This one feels like the score from an 80s movie. It’s almost something John Carpenter would have wrote. And since Starman and Close Encounters were Jeff Nichols’ influences on this film’s story, it makes complete sense the score would sound like that. The theme is great, but the rest of the score is more quiet and atmospheric. Meditative, like the film is. It’s not trying to be about anything big. If anything it’s taking a ‘big’ genre and boiling it down to basic human emotion and human situations. It’s a very muted score that picks the right moment to explode into a beautiful climax (I chose not to use it as the track I linked to for this entry, but go listen to ‘New World’. It’s an incredible piece of music). The main theme and that track are worth a spot on this list alone, but the rest of the score is also really terrific as well.
94. The Impossible, Fernando Velazquez (2012)
I have such vivid memories of seeing this film for the first time, not knowing at all the film I was getting into. I wasn’t expecting the tsunami sequence and it took me by complete surprise at how intense the whole film was. And then we got to the second half, which is when I realized how beautiful Fernando Velazquez’s score for the film is. It really takes center stage during the hospital sequence, and my god, is it a stunning score. Just listen to the way he uses strings. He’s one of the great, unsung composers working. Most people don’t notice his work, since he hasn’t scored too many films that are out there. But he’ll have two scores on this list, because he’s really great at what he does.
93. The Double, Andrew Hewitt (2014)
This score is perfect for the film. The film is just a surrealist, absurdist comedy where nothing makes sense and everything is there to frustrate the main character. And the score is equally as quirky as the film’s tone. Somehow it became a rule that comedies with this tone use that staccato string music as their score (I feel like this is exactly what The Favourite’s score is too). But there’s more to it than that. One theme is just electronic number machine noises. It’s all over the map in terms of what it uses, instrument-wise, which is nice. A film like this doesn’t need to be subtle, so the music can reach over the top of everything rather than cradling underneath. I love when they mix the scores along with the foreboding percussion. It’s just such a nice combination that feels almost like something that would score some D.W. Griffith one-reeler 110 years ago.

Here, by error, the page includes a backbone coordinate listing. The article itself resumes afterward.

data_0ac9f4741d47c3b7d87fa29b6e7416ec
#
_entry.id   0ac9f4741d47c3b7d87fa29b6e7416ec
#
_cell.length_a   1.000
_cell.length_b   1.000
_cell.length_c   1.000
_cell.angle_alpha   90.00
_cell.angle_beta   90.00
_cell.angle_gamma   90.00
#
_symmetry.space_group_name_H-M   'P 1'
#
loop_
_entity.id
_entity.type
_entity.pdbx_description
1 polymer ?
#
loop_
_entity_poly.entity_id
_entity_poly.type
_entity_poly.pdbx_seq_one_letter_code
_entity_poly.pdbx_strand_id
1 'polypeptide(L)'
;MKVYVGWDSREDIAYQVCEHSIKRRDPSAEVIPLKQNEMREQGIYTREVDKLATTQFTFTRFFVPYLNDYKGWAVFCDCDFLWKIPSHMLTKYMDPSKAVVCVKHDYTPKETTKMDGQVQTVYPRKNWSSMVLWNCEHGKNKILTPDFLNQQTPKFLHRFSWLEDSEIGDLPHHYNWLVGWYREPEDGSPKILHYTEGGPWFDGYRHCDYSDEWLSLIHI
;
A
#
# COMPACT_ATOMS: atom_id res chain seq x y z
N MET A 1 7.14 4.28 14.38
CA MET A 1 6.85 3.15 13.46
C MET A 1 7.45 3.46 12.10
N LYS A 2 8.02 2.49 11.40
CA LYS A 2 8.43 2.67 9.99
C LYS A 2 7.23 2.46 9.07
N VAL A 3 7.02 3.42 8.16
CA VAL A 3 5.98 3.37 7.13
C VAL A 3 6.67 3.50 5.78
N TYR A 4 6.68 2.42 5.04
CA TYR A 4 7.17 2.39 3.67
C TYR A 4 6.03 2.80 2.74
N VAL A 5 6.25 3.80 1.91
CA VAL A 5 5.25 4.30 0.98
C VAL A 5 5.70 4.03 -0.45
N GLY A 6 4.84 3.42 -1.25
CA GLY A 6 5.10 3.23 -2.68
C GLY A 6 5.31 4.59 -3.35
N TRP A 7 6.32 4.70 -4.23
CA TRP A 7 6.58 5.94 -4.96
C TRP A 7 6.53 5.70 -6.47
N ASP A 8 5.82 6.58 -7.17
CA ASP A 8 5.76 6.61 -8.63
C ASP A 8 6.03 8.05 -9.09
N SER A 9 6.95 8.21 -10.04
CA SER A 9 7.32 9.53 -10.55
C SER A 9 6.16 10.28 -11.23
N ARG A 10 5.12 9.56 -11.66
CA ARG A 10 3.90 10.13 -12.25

92. Gone Girl, Trent Reznor & Atticus Ross (2014)
Reznor and Ross’s scores are an acquired taste. They tend to be muted and much more atmospheric and electronic than you think. In the moment, they sound great and underscore the films well. But when you listen to them as pure scores, they tend to be more sonic than… you know… film score-y. This one feels a bit more muted than their other stuff, mostly because the narrative is such a slow burn, with that underpinnings of dread when you’re not quite sure what’s going on or when you do know what’s going on and you’re wondering what the fuck is gonna happen next. It’s a nice score. It somehow works on its own as a piece of music and really well within the film itself.
91. Out of Blue, Clint Mansell (2019)
Clint Mansell is one of my favorite composers. He earned my undying love with his score for The Fountain, which legitimately, if I made a list of my favorite film scores from last decade, that would be top three, if not #2 or #1. I love that score that much. Most people love him for that Requiem for a Dream score, which most people can name just from hearing it because it’s so iconic at this point. He’s not really a composer that’s gotten much recognition (zero Oscar nominations, not that that’s necessarily a point of recognition, but it says a lot that he’s never been nominated and some other people keep getting nominated for the same old film scores year in and year out). Off hand, outside of the Aronofsky scores, you probably couldn’t name too many pieces of his work. This decade, apart from the scores that will be on this list (and it’s a surprising number, given how few films of his seem like ‘major’ works)… he scored the movies Faster, Stoker, Filth and High-Rise. Not really movies where you jump out and think ‘score’, except maybe Stoker. But anyway, this film is not a film I’d recommend to people — it’s based on a Martin Amis book that was a parody of detective novels, only somehow the humor didn’t translate when they made the film. The cast looks nice, but the film isn’t all that interesting. This score, however, is incredible. Start that track up there and tell me that you’re not insanely interested in that within five seconds. Now keep in mind — the whole score is like that. It’s got shades of The Fountain, sure. But that doesn’t mean it’s not beautiful. I downgraded it a bit to this section of the list because it’s not as consistent as I’d have liked. But still… he’s such a great composer and this is such a great piece of music. And without people like me who go out and listen to shit like this, most people wouldn’t even know this was out there and it wonderful.